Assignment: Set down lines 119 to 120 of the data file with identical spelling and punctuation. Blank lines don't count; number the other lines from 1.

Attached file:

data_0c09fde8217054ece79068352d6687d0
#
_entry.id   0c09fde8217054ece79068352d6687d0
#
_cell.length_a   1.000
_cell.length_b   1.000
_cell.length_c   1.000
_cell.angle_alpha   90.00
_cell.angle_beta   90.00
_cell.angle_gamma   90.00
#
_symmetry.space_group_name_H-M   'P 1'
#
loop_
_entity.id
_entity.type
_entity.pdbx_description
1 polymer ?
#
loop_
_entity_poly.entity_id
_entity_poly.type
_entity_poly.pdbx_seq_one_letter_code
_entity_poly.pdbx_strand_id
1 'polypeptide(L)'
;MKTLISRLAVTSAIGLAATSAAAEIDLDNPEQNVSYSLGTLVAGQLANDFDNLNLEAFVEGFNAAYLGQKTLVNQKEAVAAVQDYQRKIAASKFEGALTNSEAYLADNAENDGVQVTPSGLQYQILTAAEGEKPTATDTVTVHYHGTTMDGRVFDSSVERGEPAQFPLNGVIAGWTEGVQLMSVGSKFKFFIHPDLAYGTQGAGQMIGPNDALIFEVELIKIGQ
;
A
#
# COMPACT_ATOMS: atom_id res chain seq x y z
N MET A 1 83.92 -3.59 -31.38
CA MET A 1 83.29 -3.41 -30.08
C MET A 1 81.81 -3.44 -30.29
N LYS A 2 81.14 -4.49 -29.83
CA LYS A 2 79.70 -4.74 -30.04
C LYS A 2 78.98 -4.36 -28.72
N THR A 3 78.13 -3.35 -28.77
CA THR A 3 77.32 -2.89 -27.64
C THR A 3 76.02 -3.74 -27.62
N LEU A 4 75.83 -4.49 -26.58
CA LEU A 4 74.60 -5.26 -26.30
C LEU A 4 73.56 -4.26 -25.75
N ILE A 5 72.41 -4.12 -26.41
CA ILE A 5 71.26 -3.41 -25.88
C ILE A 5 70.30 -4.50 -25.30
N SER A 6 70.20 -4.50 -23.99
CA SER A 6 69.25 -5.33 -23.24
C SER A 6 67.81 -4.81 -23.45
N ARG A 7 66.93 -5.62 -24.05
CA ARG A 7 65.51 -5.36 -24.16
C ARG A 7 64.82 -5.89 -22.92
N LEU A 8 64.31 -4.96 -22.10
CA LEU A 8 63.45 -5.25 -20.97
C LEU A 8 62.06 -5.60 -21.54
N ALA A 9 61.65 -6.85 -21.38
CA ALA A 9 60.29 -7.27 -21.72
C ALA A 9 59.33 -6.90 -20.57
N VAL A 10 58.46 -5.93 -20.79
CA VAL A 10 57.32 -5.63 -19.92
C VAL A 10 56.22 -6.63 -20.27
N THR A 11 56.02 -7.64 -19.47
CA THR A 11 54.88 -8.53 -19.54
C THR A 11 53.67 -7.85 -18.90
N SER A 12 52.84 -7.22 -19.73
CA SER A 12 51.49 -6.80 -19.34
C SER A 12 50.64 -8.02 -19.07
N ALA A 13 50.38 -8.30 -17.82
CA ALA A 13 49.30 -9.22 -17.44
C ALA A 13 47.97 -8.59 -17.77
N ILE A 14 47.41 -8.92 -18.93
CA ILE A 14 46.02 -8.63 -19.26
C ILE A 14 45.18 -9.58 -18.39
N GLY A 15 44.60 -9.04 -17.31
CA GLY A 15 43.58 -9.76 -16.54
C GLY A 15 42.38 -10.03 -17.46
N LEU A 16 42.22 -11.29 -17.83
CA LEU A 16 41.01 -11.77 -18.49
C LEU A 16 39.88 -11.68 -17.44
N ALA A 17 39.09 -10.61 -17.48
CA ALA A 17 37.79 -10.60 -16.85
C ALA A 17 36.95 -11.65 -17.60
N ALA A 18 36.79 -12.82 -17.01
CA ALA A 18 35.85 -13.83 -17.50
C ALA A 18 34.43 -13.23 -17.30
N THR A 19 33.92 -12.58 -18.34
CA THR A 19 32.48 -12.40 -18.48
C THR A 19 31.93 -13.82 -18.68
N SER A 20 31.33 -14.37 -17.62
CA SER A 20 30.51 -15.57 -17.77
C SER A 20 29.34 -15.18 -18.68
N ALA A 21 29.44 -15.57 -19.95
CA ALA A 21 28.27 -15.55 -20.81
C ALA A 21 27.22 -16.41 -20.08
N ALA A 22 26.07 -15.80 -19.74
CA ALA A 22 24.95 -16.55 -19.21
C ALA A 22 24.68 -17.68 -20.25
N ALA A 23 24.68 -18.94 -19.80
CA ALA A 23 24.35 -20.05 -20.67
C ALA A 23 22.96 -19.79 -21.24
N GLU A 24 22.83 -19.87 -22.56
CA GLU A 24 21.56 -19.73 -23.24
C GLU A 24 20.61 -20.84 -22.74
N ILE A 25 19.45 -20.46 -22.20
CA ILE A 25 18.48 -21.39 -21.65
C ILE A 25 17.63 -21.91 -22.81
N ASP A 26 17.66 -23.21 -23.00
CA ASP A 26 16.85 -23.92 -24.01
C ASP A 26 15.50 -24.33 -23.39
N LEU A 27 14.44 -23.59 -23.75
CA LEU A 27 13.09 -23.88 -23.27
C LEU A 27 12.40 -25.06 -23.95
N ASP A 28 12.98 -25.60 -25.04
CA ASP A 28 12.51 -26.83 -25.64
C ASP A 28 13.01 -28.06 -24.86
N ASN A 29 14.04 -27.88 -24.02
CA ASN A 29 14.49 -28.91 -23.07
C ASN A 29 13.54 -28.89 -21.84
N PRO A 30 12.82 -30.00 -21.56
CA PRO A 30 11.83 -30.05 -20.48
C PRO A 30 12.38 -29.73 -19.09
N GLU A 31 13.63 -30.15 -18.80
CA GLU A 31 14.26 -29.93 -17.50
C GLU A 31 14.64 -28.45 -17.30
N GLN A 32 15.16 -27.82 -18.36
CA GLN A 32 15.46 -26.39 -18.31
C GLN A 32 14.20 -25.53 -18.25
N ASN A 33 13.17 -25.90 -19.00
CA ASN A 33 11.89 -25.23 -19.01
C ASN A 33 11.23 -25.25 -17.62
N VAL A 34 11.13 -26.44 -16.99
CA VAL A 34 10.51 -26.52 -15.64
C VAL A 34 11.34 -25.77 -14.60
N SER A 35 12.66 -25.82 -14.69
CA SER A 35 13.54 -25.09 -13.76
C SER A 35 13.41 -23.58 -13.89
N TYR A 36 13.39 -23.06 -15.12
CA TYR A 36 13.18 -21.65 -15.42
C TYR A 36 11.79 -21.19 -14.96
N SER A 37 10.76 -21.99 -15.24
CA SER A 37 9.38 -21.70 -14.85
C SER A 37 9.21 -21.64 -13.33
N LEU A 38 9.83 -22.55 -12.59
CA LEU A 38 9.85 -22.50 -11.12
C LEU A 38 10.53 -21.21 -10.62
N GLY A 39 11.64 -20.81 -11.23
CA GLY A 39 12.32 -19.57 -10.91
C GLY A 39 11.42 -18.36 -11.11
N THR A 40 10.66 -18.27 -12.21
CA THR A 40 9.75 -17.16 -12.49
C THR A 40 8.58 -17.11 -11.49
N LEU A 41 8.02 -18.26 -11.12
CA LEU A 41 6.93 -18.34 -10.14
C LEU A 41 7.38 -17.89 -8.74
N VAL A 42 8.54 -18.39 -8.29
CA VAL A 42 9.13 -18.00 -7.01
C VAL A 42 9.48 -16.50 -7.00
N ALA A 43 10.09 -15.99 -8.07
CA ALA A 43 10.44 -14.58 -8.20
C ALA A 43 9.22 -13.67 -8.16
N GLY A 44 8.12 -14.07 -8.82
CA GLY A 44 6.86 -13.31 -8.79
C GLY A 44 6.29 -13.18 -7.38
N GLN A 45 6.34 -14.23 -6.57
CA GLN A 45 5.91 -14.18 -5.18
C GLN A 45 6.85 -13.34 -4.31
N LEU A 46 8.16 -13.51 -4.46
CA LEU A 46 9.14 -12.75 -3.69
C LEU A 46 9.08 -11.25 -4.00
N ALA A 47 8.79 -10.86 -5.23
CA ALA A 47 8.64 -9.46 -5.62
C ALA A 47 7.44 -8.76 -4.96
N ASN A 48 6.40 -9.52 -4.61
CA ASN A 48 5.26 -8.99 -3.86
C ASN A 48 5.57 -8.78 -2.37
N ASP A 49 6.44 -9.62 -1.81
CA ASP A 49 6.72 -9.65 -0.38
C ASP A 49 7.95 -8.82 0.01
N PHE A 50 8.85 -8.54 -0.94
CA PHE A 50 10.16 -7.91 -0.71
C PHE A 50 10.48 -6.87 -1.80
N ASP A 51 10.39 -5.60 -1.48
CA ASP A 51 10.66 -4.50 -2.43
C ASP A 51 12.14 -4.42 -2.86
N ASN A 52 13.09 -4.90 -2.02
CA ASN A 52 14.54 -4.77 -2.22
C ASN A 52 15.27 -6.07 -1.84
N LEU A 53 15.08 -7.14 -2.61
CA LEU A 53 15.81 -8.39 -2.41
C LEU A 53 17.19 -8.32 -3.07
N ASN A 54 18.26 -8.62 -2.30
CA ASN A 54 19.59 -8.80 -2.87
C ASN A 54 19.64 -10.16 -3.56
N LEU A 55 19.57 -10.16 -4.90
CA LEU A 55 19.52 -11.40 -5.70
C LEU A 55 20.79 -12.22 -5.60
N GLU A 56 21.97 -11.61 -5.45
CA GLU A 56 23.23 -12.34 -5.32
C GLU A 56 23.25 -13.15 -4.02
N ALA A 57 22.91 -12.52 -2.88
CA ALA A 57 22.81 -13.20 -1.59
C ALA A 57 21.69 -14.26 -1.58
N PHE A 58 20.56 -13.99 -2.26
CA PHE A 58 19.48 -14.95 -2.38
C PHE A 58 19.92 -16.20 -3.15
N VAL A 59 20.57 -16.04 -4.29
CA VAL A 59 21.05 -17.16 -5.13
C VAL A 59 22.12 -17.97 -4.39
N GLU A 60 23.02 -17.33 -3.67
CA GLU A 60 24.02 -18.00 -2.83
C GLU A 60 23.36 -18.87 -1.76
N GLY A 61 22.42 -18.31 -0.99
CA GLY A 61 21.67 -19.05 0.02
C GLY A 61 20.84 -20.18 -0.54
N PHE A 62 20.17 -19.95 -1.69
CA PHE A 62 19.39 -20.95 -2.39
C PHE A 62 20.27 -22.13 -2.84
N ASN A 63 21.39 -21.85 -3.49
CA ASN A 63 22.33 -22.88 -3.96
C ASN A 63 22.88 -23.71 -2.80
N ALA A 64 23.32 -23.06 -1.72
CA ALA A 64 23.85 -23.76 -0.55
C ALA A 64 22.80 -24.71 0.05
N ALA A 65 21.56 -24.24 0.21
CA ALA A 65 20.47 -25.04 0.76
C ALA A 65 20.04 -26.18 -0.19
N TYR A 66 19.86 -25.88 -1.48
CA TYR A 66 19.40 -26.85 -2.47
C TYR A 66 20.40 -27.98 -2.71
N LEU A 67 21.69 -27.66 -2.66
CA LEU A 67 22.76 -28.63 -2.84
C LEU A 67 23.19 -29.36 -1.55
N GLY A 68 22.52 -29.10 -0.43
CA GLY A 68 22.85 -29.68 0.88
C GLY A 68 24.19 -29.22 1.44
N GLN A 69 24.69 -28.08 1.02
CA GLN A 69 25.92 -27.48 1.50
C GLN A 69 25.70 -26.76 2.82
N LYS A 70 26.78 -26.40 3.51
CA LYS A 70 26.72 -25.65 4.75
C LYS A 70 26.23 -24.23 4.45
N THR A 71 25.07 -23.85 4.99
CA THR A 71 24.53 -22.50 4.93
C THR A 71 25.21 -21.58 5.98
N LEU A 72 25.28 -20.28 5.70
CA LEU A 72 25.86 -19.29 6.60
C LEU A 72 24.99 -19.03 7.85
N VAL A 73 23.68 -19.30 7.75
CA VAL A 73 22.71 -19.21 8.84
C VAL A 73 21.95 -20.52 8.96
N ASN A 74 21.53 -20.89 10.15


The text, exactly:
CA PRO A 30 11.83 -30.05 -20.48
C PRO A 30 12.38 -29.73 -19.09